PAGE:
It’s never too early to plan your next move. That’s the consensus of a realtor, two staging experts, a moving specialist and an appraiser. The audience gathered at the Lodge at Old Trail for its popular annual downsizing workshop heard the bad news––by now familiar––that brown furniture doesn’t sell, that your kids don’t want your stuff, and that your wedding china has little value to anyone but you.
But if you’re ready, now’s a fine time to sell your home, especially in Crozet, said Realtor Denise Ramey. Her presentation, “How is the Real Estate Market?” included some good news for sellers. Sales in the greater Charlottesville area have increased for the past eight years and inventory is lower than at this time last year. In the 22932 zip code, prices increased for both single-family attached and detached homes, sellers are getting near their asking price and there’s not much in the way of inventory. “The bad news is that we’re losing talented young people,” Ramey said. “We need more affordable housing.”
Ramey suggested that potential sellers talk to a lender for a clear picture of their financial future as a first step. Then, decide what you’ll do if your home sells quickly, and check out storage facilities, both for a quick place to stash your stuff if you need to make temporary living arrangements and as a holding place for belongings that make your house difficult to sell.
There are steps you can take long before the first “for sale” sign lands in your yard, Ramey said: mulch, paint, a little attention to your front door and mailbox, window cleaning and power washing are all modest investments that make a big impact. Offering a credit for faulty items is no substitute for fixing them. “I’ve had buyers walk away from a perfect house because of the paint color,” she said. “They’ve been through all that in putting their own house on the market and are tired of it.”
“And begin right away to pack,” she said. “Those items that are so precious to you are distractions and clutter to a potential buyer.” Ramey said that it is so difficult to be objective about a home’s comfort and visual appeal that even she, with years of experience, hires a stager when it’s time to sell.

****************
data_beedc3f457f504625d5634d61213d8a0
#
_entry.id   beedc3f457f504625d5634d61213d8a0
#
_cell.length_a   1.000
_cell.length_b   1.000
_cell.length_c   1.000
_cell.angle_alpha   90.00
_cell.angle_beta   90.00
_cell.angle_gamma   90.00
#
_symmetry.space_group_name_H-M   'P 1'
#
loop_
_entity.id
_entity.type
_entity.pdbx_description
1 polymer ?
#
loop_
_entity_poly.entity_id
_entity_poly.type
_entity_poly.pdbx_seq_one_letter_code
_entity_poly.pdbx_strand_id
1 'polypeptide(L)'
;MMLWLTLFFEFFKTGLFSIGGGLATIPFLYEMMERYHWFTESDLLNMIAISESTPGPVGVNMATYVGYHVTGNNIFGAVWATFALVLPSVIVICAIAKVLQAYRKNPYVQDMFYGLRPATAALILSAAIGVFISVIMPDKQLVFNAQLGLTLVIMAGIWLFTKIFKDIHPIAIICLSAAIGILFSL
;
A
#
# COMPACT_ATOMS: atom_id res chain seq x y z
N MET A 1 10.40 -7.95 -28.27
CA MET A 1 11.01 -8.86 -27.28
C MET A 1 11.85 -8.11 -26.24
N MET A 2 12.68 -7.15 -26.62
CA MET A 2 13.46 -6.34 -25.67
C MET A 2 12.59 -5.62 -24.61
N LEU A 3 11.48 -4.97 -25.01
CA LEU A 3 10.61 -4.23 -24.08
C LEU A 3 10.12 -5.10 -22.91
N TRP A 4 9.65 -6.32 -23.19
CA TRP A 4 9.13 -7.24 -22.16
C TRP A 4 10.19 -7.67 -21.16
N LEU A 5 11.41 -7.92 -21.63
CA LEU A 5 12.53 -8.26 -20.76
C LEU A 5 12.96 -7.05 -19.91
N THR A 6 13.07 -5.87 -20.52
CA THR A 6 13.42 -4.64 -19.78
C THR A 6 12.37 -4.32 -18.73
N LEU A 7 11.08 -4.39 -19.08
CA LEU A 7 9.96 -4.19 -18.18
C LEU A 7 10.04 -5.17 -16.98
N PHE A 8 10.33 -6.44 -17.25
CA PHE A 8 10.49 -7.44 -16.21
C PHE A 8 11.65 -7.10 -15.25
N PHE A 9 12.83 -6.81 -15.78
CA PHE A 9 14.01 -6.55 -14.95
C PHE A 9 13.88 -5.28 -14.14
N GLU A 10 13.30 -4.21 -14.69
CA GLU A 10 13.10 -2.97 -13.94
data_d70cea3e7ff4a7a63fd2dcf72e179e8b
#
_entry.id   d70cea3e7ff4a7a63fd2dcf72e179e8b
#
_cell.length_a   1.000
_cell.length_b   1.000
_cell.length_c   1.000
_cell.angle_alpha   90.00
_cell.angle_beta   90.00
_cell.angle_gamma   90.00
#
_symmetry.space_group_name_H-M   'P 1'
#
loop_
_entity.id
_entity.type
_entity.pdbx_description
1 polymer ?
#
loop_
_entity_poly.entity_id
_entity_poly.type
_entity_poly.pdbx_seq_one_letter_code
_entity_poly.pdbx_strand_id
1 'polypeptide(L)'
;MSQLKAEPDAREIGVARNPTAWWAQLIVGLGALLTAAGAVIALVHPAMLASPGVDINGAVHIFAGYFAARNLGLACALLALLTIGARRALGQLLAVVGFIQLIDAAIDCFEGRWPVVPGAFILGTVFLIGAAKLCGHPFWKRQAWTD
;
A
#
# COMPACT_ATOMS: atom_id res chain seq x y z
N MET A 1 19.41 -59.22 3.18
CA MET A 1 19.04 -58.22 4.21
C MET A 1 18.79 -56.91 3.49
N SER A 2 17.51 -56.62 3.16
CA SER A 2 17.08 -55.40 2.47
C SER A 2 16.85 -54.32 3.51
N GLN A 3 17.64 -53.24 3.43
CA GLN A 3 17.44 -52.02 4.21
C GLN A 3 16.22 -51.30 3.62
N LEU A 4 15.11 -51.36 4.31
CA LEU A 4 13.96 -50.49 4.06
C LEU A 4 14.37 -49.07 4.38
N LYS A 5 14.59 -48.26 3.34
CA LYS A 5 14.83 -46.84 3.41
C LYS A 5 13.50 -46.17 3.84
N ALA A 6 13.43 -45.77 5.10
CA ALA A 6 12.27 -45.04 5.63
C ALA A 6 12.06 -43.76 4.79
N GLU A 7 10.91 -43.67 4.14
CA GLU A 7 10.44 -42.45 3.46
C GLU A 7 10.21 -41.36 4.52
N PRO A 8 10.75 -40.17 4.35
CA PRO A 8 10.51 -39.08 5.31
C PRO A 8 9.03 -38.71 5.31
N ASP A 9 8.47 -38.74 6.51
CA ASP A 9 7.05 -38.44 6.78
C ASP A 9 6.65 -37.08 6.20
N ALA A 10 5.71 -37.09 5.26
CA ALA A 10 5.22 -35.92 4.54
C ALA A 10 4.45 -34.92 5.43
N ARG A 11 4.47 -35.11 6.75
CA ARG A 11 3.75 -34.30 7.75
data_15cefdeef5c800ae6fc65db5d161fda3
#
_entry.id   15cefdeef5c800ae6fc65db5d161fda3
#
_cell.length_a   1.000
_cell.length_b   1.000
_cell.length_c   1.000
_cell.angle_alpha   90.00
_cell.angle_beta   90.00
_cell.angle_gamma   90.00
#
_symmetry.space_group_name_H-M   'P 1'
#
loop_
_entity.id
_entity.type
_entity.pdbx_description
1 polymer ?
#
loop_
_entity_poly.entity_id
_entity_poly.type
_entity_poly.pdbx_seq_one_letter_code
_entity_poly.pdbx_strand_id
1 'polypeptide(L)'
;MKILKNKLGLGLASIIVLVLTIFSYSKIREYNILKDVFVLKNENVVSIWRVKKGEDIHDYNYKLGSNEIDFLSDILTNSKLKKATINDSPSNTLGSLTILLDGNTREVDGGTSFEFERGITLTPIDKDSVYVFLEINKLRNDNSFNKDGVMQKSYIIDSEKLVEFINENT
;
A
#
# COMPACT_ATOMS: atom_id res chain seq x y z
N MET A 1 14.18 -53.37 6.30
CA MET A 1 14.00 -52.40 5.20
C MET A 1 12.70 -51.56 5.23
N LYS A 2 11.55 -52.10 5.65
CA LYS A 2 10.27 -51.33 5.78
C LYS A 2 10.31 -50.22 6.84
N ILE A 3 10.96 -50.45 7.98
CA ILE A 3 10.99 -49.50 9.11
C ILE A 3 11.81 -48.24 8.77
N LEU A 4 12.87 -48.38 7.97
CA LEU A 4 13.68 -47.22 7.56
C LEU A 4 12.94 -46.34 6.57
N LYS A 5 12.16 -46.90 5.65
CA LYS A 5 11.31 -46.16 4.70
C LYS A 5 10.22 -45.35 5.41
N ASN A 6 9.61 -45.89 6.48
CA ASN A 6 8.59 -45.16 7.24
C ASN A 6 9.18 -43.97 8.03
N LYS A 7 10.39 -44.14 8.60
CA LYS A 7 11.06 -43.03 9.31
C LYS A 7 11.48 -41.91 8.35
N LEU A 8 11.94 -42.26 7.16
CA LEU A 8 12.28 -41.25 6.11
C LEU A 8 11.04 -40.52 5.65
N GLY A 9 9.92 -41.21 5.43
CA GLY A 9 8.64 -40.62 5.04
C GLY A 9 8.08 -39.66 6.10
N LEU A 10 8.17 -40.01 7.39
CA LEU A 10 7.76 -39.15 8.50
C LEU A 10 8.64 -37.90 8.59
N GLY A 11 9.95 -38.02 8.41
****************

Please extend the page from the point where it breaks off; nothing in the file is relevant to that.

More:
Liz Blankenship and Jessica Humphreys continued with that theme. They’re the owners of “Stage to Sell,” a company that helps homeowners determine the right amount and best arrangement of home furnishings most likely to make your home attractive to a buyer.
“The minute you decide to sell, your house is no longer your home,” Humphreys said. “It’s an asset.” Homeowners need to emotionally disconnect in order to take the steps that will allow potential buyers to picture themselves living there. Blankenship used the “5 Cs” as a way to remember where sellers should turn their attention: curb, clutter, color, creativity, and cleanliness. The Stage to Sell team showed examples of their work: rooms where mountains of clutter hid the best features, or where large objects blocked out the light, or that simply had too much furniture for viewers to see important architectural details.
For the most part, their illustrations showed that de-cluttering and thorough cleaning made a big difference, as did a more thoughtful arrangement of furniture. In some cases, where the owners had already moved, stagers brought in furniture to suggest how a room might be used. “An empty home is not the most appealing,” Blankenship said, “It’s hard for viewers to get a sense of the scale.”